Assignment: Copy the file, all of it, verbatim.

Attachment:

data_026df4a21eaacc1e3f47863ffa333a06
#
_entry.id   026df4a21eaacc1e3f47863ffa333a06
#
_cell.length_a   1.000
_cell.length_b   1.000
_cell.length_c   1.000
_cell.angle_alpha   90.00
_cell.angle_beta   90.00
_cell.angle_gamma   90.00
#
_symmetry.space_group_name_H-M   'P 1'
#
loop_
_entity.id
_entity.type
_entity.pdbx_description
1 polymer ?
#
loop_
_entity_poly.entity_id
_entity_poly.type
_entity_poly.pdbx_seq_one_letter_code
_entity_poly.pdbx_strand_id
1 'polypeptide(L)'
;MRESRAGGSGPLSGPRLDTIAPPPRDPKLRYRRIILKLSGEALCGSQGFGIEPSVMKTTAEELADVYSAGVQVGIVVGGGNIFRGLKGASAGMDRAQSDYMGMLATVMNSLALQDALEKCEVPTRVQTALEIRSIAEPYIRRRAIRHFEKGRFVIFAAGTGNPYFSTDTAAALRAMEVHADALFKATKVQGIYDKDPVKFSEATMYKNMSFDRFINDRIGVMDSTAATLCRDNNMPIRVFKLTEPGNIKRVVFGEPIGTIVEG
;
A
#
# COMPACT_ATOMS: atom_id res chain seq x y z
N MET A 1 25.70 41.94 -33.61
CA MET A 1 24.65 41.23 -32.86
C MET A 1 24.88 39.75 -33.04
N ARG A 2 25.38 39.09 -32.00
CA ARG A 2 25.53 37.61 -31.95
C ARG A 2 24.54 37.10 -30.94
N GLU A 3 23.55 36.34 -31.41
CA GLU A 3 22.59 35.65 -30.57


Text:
data_026df4a21eaacc1e3f47863ffa333a06
#
_entry.id   026df4a21eaacc1e3f47863ffa333a06
#
_cell.length_a   1.000
_cell.length_b   1.000
_cell.length_c   1.000
_cell.angle_alpha   90.00
_cell.angle_beta   90.00
_cell.angle_gamma   90.00
#
_symmetry.space_group_name_H-M   'P 1'
#
loop_
_entity.id
_entity.type
_entity.pdbx_description
1 polymer ?
#
loop_
_entity_poly.entity_id
_entity_poly.type
_entity_poly.pdbx_seq_one_letter_code
_entity_poly.pdbx_strand_id
1 'polypeptide(L)'
;MRESRAGGSGPLSGPRLDTIAPPPRDPKLRYRRIILKLSGEALCGSQGFGIEPSVMKTTAEELADVYSAGVQVGIVVGGGNIFRGLKGASAGMDRAQSDYMGMLATVMNSLALQDALEKCEVPTRVQTALEIRSIAEPYIRRRAIRHFEKGRFVIFAAGTGNPYFSTDTAAALRAMEVHADALFKATKVQGIYDKDPVKFSEATMYKNMSFDRFINDRIGVMDSTAATLCRDNNMPIRVFKLTEPGNIKRVVFGEPIGTIVEG
;
A
#
# COMPACT_ATOMS: atom_id res chain seq x y z
N MET A 1 25.70 41.94 -33.61
CA MET A 1 24.65 41.23 -32.86
C MET A 1 24.88 39.75 -33.04
N ARG A 2 25.38 39.09 -32.00
CA ARG A 2 25.53 37.61 -31.95
C ARG A 2 24.54 37.10 -30.94
N GLU A 3 23.55 36.34 -31.41
CA GLU A 3 22.59 35.65 -30.57